The materials used for making the casket, the number of hours to build it, and the casket design are the main factors in the final price of a casket. Caskets made of rare hardwoods like mahogany are more expensive than models made of more common and widely available woods like pine. If you’re looking for a metal casket, you will discover that the regular steel casket models are more affordable than the high-end models made of bronze or copper.
But it’s not only the material that gives the final price of a casket. Read on for the details.
What do other factors count for the price of a casket?
Even if the material is the primary factor in the cost of a casket, other aspects will play a role as well. Customization and personalization can increase the final price significantly.
The markup for caskets varies as much as does the price, and comparing the costs can help you decide on a model. Funeral homes and retail showrooms have the highest markups, whereas online providers like Trusted Caskets have the most affordable pricing.
For a better understanding of the price of caskets, here are some details about the relevant factors.
The casket's interior can be made of various fabrics, and some are more expensive than others. Crepe sits in the most affordable category, whereas velvet is one of the most costly and luxurious fabrics for caskets. Despite its price, velvet is often chosen as it is soft and frames the casket beautifully.
Crepe and cotton-polyester are also commonly used for the inside of the casket. Not as luxurious as velvet, these materials do look nice during viewings, and the affordable price seals the deal for many customers.
Sealed vs. unsealed casket
If you take a look at the casket market, you can see that not all caskets are airtight. The airtight caskets feature a rubber gasket that creates an effective seal against air, dirt, insects, etc. The gasket makes a some markup on the final price of the casket.
Brands of caskets
Shopping for a casket is one of the most challenging things to do. Not only are you emotional, but you need to make a decision you have never made before. At Trusted Caskets, we are a team of compassionate and experienced professionals who can guide you when selecting a casket.
Popular casket brands will impact the cost of a casket. If you have a generous budget, you can buy expensive brands such as Batesville or Matthews. Many funeral homes are under contract with certain brands and will offer products exclusively from those brands, even if these caskets are much more expensive. When you buy from online sellers like us, you have the opportunity to take a look at various casket models made out of the same materials and high-quality workmanship. Needless to say, the prices are always lower than those offered by funeral homes or any other casket provider.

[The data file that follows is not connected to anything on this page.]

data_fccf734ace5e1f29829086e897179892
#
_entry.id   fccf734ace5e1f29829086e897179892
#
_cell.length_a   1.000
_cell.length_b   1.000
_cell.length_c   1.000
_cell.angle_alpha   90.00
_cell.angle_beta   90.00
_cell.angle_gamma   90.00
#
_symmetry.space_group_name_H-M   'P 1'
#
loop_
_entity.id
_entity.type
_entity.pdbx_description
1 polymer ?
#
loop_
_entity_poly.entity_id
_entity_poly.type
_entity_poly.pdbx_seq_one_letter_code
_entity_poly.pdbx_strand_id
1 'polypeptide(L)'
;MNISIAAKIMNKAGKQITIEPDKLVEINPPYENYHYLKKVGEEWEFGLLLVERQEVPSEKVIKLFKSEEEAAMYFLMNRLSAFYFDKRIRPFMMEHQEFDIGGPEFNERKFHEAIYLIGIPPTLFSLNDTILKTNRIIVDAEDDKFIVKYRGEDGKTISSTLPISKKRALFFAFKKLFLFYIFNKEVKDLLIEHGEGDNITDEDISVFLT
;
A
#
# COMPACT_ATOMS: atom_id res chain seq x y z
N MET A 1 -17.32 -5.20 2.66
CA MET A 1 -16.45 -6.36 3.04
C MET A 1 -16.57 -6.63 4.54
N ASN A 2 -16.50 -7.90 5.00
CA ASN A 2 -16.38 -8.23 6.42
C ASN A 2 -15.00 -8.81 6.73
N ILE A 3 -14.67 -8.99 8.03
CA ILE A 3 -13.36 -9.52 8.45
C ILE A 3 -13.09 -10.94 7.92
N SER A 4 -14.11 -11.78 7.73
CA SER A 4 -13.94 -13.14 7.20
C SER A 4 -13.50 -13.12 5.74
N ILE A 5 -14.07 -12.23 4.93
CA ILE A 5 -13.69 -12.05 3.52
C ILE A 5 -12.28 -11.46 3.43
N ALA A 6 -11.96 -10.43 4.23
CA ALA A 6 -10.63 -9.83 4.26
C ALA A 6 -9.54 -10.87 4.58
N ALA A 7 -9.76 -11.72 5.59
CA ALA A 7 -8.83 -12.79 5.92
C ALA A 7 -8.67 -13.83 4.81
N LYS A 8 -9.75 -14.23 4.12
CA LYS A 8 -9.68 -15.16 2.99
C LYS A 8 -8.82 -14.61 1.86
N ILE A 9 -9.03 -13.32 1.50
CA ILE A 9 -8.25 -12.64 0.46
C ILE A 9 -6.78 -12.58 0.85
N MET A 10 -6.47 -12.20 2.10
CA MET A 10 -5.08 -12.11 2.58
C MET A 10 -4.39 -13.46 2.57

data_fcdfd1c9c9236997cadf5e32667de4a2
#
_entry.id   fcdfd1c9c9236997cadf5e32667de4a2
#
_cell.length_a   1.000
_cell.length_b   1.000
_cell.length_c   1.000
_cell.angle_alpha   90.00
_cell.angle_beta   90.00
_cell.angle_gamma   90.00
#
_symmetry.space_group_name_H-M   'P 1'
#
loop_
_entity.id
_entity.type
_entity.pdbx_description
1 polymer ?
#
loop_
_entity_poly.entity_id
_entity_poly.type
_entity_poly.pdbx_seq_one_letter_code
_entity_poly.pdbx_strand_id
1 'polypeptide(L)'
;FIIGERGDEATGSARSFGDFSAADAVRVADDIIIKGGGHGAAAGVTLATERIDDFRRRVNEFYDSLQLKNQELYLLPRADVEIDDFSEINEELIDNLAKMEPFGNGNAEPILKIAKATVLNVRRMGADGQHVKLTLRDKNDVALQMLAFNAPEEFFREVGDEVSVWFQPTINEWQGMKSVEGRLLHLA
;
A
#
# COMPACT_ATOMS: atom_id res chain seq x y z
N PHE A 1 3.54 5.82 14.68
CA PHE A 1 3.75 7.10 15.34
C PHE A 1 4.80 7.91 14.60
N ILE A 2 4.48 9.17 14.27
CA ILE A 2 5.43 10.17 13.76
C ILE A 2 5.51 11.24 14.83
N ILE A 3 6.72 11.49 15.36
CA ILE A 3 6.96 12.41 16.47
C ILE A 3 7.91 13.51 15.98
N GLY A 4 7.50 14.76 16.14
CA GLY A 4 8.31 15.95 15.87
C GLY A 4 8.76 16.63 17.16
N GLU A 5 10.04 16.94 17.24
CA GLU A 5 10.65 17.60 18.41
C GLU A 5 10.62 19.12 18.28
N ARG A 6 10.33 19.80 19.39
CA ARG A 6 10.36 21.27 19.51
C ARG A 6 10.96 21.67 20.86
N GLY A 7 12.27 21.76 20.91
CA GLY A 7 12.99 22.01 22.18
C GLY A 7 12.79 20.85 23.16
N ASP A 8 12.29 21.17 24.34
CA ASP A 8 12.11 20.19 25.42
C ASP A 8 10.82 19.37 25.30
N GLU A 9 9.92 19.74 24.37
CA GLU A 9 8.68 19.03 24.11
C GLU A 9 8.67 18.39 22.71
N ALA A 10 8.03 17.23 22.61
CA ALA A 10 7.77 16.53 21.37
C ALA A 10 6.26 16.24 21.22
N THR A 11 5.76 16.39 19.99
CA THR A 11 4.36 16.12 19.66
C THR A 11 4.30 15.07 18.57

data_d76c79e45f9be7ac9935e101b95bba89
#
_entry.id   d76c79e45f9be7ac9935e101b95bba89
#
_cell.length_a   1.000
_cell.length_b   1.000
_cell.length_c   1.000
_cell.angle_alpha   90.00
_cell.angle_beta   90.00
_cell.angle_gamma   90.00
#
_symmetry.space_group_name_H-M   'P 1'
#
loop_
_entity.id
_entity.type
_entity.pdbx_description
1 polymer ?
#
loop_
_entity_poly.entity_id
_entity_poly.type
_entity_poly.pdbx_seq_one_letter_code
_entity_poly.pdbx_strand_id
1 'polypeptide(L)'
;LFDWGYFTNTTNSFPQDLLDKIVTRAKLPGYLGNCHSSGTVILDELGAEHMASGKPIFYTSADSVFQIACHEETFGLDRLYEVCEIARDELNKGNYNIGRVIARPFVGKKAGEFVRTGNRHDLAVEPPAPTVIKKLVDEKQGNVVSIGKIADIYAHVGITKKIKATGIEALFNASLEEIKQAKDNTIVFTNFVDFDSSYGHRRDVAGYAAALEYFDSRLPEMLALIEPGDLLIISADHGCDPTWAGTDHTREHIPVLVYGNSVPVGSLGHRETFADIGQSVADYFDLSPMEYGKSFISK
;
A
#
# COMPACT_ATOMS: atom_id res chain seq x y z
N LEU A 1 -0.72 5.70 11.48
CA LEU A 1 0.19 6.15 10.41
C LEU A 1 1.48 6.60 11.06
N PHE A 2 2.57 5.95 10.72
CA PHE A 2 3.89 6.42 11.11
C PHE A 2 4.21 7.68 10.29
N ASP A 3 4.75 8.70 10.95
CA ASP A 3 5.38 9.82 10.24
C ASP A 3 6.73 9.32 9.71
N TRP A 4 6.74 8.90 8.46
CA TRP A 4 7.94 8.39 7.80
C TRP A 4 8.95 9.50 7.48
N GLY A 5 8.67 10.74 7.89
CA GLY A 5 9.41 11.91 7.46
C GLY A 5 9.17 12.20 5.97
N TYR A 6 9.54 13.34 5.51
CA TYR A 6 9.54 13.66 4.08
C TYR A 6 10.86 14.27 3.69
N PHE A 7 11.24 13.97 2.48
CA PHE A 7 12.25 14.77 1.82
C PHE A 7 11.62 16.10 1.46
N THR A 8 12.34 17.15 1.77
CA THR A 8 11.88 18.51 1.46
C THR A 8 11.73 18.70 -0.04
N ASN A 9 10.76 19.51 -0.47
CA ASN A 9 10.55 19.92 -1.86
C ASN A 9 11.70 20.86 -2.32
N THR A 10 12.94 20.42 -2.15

How much will you pay for a casket?
The answer is tricky because the prices can vary greatly. A basic casket with no embellishment can cost you as low as $850 from online sellers, whereas the price can be double at a funeral home. The more detailing and customization you want on the casket, the higher the price will be.
One good thing about caskets being so different is that you can find the model that accommodates your preferences and budget the most. At Trusted Caskets, we can find a model together that reflects the love and respect you have for the lost one, at a price you can afford.
What’s the difference between a casket and a coffin?
Even if many people use the terms casket and coffin interchangeably, the two aren’t the same. They do have the same purpose- to provide the deceased with a respectful way to house the remains. However, the casket and the coffin have different shapes.
A coffin is made with eight sides, which is similar to a human body. Unlike the coffin, the casket is rectangular. Nowadays, not many people use coffins in North America. In other parts of the world, though, coffins are more popular than caskets. The funeral is always very expensive, fortunately, now people can apply for the funeral reimbursement program to get part of the money back.
Blog Author: Tim